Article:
- CMS believes that there will be only one manufacturer that will submit a request for the small biotech exception for price year 2026 that will have acquired their drug after December 31, 2021. CMS estimates that it will take a lawyer ten hours at $142.34/hour to gather and review relevant Internal Revenue Code provisions, including contacting the entity that had the Coverage Gap Discount Program Areement for the drug in 2021 to identify any “controlled group members” that as of December 31, 2021 were treated as a “single employer” under the Internal Revenue Code and must be counted together by CMS when calculating 2021 Medicare expenditure for all covered Part D drugs for which that entity had an agreement under the Medicare Coverage Gap Discount Program. CMS estimates it will take a CEO 15 minutes at $204.92/hour to review the information and log into CMS’s information technology system to authorize the submission. Finally, CMS estimates it will take an Operations Manager two hours at $110.82/hour to examine and submit the information to CMS. For this one anticipated manufacturer, CMS estimates it will cost $1,696.25 to complete the small biotech exception application.
This means that CMS estimates it will be a burden on all drug manufacturers of $9,559.77 to conduct a complicated analysis under the federal tax code to aggregate persons under a controlled group of corporations; to assess and analyze whether there was an appropriate Coverage Gap Discount Agreement in place; to complete the relevant paperwork; and to submit the actual request for the small biotech exception. This amount is not $9,559.77 per manufacturer, but it is intended to cover ALL manufacturers.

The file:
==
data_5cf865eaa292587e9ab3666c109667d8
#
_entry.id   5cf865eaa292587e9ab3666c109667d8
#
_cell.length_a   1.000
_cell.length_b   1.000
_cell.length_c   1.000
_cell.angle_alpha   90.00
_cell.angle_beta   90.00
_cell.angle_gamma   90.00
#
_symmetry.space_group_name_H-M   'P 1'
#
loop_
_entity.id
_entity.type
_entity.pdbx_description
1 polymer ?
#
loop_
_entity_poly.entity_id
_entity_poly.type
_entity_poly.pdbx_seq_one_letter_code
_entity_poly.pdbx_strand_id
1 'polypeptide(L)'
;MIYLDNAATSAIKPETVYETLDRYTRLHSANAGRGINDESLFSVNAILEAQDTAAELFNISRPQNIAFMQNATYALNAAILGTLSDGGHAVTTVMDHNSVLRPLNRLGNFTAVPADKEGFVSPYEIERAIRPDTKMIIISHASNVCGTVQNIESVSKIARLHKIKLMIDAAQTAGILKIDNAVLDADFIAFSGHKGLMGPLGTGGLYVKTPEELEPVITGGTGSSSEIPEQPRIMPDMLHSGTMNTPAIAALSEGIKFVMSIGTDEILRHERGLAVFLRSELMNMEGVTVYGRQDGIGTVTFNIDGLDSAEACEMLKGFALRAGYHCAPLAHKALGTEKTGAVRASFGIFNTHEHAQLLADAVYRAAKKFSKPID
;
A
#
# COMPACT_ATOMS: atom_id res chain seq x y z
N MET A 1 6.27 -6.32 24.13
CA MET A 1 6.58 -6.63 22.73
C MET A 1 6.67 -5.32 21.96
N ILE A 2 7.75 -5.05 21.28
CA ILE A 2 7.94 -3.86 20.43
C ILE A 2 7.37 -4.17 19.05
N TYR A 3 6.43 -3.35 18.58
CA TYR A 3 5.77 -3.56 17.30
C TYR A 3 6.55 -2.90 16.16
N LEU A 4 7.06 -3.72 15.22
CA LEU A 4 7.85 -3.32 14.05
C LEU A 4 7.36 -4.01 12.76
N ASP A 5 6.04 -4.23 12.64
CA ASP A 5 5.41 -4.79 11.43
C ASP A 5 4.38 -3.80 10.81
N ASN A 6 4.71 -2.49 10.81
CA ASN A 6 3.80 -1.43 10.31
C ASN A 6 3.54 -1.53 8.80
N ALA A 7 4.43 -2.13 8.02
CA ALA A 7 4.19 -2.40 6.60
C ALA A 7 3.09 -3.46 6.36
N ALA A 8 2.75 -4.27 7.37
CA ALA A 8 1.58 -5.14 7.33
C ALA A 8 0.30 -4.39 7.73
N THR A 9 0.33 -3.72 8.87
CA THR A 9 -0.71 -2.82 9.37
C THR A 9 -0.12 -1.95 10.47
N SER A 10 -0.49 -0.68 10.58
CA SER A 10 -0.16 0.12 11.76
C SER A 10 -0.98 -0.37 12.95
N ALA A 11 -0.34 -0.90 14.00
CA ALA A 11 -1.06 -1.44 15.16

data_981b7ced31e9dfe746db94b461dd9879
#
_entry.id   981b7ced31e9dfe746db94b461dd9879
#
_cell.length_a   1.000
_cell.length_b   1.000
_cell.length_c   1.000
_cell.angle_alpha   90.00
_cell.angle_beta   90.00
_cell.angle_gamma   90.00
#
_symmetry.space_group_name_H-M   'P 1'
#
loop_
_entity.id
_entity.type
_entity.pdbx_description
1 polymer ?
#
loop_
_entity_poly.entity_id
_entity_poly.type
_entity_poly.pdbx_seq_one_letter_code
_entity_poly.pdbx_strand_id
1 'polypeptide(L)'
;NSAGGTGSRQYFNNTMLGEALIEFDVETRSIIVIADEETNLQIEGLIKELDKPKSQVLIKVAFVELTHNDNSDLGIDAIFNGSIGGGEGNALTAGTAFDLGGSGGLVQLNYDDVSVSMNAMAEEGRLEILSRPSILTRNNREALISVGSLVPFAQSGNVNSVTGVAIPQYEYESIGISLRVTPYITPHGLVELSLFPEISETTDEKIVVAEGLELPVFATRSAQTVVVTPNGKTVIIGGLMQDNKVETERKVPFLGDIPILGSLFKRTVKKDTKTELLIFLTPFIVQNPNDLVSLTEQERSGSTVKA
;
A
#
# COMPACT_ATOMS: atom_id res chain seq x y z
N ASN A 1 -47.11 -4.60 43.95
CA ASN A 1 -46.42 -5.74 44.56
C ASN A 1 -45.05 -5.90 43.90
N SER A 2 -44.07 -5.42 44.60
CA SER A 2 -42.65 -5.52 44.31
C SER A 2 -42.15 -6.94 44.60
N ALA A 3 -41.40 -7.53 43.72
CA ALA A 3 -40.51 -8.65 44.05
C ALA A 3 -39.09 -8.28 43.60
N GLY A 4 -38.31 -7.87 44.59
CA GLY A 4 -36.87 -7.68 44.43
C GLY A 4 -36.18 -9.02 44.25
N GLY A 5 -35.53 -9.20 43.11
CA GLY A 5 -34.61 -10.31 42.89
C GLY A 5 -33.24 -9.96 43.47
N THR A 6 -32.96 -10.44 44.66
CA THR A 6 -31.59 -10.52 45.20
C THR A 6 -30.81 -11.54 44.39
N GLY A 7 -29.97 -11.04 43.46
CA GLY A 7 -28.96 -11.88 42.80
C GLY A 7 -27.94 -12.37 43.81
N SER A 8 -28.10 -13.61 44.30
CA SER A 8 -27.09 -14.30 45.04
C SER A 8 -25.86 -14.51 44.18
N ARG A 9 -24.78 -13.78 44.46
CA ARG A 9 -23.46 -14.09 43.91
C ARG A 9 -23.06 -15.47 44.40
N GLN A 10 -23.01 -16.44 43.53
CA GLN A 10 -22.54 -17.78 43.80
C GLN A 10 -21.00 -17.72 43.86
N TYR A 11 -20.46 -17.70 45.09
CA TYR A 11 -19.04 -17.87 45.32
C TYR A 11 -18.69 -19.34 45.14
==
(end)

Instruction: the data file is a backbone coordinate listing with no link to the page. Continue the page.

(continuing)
- Finally, CMS estimates it will take one GS-13 federal employee 40 hours at $102.36/hour to maintain the small biotech exception information collection request form and 200 hours at $102.36/hour to provide technical direction to a contractor for the information technology system. CMS also estimates it will take a contracted vendor 1,120 hours at $254.54 per hour to build the IT system to support the small biotech exception information collection request form. All total, CMS estimates that the total cost to the government will be $299,571.20.
In addition to these low estimates, unanswered questions from CMS’s release include (a) when the application will be due in order to be considered for the small biotech exception; (b) what happens in the event that the entity that held the Coverage Gap Discount Agreement as of December 31, 2021 is no longer operational or is unwilling to provide data or information to the requesting manufacturer; and (c) how CMS intends to review and use the information from the application. CMS also does not provide a great deal of information about the proposed IT systems that will be implemented to capture all of the relevant data and administer the program.
Given that notice-and-comment rulemaking will not be issued with respect to the substantive Medicare drug price negotiation program requirements – i.e., the negotiated price cap provisions of the IRA – for several years, it is important for stakeholders to provide feedback to CMS when possible.
Comments are due to CMS by March 27, 2023. Please contact Matt Wetzel (email@example.com or 202-346-4208) or Heath Ingram (firstname.lastname@example.org or 212-459-7432) if you would like to submit comments or would like additional information.